Who’s buying the Denver Broncos? Biggest sale in North American sports history is coming

  • Covered Broncos for nine years for Denver Post and Rocky Mountain News
  • Previously covered Steelers, Bills and Titans
  • Member of Pro Football Hall of Fame Board
    of Selectors since 1999

ENGLEWOOD, Colo. — On a sun-soaked day in July 2014, just as the Denver Broncos were set to open their third training camp with quarterback Peyton Manning, then-team president Joe Ellis made an announcement that led to the franchise being put up for sale.

Ellis let it be known that Broncos majority owner Pat Bowlen would no longer be part of the team’s operations due to Alzheimer’s disease. Bowlen had been a charismatic daily presence inside the team’s complex during a three-decade run of success that included more Super Bowl trips than losing seasons.

“It’s a day of tremendous sadness for the Bowlen family, all of our employees, people around the National Football League, and this region and this community,” Ellis said then. “Pat wants us to do two things. He wants us to win, he’s always wanted that and will continue to want that. Also he’s always wanted everybody here to do things the right way.”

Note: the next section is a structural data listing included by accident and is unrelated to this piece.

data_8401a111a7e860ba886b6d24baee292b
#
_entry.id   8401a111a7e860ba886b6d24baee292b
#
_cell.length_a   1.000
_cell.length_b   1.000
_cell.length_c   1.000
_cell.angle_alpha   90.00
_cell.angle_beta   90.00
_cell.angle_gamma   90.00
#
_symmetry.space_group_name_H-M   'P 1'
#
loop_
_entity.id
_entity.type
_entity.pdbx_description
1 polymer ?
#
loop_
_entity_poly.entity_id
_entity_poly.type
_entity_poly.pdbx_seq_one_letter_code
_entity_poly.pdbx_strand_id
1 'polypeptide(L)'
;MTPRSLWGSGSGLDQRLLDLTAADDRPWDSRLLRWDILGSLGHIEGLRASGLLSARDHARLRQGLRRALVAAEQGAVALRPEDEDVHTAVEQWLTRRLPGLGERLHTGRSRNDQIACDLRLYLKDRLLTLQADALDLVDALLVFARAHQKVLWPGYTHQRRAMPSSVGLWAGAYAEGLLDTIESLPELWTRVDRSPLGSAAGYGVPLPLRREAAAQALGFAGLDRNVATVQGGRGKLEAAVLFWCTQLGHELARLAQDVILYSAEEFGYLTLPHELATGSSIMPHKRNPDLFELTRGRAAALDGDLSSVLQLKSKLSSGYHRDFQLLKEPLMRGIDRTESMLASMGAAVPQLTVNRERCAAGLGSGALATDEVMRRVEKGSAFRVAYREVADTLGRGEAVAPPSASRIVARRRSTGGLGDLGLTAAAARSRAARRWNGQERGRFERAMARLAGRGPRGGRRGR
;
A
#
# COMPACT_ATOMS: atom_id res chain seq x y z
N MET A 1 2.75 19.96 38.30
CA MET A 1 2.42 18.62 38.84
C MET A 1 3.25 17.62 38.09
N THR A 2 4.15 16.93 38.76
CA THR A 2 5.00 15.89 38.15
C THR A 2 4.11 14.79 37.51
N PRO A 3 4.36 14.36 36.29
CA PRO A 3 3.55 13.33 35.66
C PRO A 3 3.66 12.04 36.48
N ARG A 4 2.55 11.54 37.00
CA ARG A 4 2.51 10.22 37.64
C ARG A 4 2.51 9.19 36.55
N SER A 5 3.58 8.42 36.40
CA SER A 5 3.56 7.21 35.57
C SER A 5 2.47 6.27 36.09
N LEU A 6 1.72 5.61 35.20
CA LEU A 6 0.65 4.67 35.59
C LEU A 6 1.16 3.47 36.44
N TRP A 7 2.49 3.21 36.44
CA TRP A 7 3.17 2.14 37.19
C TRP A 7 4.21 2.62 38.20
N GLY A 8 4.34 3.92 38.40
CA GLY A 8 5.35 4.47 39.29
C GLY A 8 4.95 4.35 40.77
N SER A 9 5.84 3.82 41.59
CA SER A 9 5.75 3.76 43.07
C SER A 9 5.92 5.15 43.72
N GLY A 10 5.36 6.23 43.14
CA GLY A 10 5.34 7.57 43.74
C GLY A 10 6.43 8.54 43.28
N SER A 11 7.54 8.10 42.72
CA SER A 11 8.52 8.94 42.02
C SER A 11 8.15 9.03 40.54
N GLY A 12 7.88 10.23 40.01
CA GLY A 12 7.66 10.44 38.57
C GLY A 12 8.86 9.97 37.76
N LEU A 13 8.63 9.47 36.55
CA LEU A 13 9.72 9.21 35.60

A lot has happened in the eight years since that July announcement. After Bowlen died in 2019, there have been legal battles, court dates and harsh words within his family over ownership. The team was officially put up for sale on Feb. 1, and this week four groups were cleared to make their second round of bids for what is expected to be the largest team sale in the history of North American sports.

Sources confirmed this week a group led by Walmart heir Rob Walton, a group led by Philadelphia 76ers and New Jersey Devils owner Josh Harris, a group led by Mat Ishiba and a group led by Jose Feliciano and Behdad Eghbali were invited to the second round of bidding.

Many in the NFL expect the franchise’s new owner to be revealed by the end of the month with a completed deal by the start of the regular season. How did we get to this point and where do things go from here? Here are the answers:

Why are the Broncos for sale?

Bowlen never formally declared a successor to his majority ownership among his children, and when he stepped away from day-to-day operations, he had his interest in the team (estimated to be about 78% at the time) placed in a trust overseen by Ellis, Broncos’ consultant Rich Slivka and Denver attorney Mary Kelly.

At one point, in 2015, the trustees sent Annabel — Bowlen’s widow — and the children a formal outline of what would be required to be principal owner. That outline included an advanced degree as well as five years of senior management experience with an NFL team or league office. Bowlen’s hope had been one of them would emerge as the principal owner and be installed by the team trustees. If no agreement could be reached about which child would be principal owner the team would be sold.